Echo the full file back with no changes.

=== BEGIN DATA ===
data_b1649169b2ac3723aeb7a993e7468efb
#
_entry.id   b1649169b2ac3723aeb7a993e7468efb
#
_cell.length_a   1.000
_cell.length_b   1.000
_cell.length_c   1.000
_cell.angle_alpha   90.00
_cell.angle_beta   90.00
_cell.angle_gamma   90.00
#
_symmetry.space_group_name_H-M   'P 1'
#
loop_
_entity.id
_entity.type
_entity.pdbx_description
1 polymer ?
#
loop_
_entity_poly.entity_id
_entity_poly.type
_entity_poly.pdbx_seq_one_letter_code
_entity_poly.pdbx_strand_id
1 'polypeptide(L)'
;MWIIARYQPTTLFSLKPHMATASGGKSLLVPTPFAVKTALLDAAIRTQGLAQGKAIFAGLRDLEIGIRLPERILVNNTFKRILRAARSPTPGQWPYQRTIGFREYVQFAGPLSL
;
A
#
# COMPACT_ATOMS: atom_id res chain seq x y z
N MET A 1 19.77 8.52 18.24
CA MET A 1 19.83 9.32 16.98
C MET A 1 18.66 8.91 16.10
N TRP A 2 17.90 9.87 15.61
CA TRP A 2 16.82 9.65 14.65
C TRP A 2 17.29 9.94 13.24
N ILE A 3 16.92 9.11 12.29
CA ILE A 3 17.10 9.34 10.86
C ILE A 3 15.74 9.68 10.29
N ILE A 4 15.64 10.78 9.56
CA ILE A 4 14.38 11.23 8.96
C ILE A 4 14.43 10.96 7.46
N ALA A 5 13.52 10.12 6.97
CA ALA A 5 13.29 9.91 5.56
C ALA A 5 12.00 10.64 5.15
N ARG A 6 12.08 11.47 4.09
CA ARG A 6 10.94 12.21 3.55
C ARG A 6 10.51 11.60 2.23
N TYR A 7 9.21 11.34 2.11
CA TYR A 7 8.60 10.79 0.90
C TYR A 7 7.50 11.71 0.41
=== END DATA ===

data_b1649169b2ac3723aeb7a993e7468efb
#
_entry.id   b1649169b2ac3723aeb7a993e7468efb
#
_cell.length_a   1.000
_cell.length_b   1.000
_cell.length_c   1.000
_cell.angle_alpha   90.00
_cell.angle_beta   90.00
_cell.angle_gamma   90.00
#
_symmetry.space_group_name_H-M   'P 1'
#
loop_
_entity.id
_entity.type
_entity.pdbx_description
1 polymer ?
#
loop_
_entity_poly.entity_id
_entity_poly.type
_entity_poly.pdbx_seq_one_letter_code
_entity_poly.pdbx_strand_id
1 'polypeptide(L)'
;MWIIARYQPTTLFSLKPHMATASGGKSLLVPTPFAVKTALLDAAIRTQGLAQGKAIFAGLRDLEIGIRLPERILVNNTFKRILRAARSPTPGQWPYQRTIGFREYVQFAGPLSL
;
A
#
# COMPACT_ATOMS: atom_id res chain seq x y z
N MET A 1 19.77 8.52 18.24
CA MET A 1 19.83 9.32 16.98
C MET A 1 18.66 8.91 16.10
N TRP A 2 17.90 9.87 15.61
CA TRP A 2 16.82 9.65 14.65
C TRP A 2 17.29 9.94 13.24
N ILE A 3 16.92 9.11 12.29
CA ILE A 3 17.10 9.34 10.86
C ILE A 3 15.74 9.68 10.29
N ILE A 4 15.64 10.78 9.56
CA ILE A 4 14.38 11.23 8.96
C ILE A 4 14.43 10.96 7.46
N ALA A 5 13.52 10.12 6.97
CA ALA A 5 13.29 9.91 5.56
C ALA A 5 12.00 10.64 5.15
N ARG A 6 12.08 11.47 4.09
CA ARG A 6 10.94 12.21 3.55
C ARG A 6 10.51 11.60 2.23
N TYR A 7 9.21 11.34 2.11
CA TYR A 7 8.60 10.79 0.90
C TYR A 7 7.50 11.71 0.41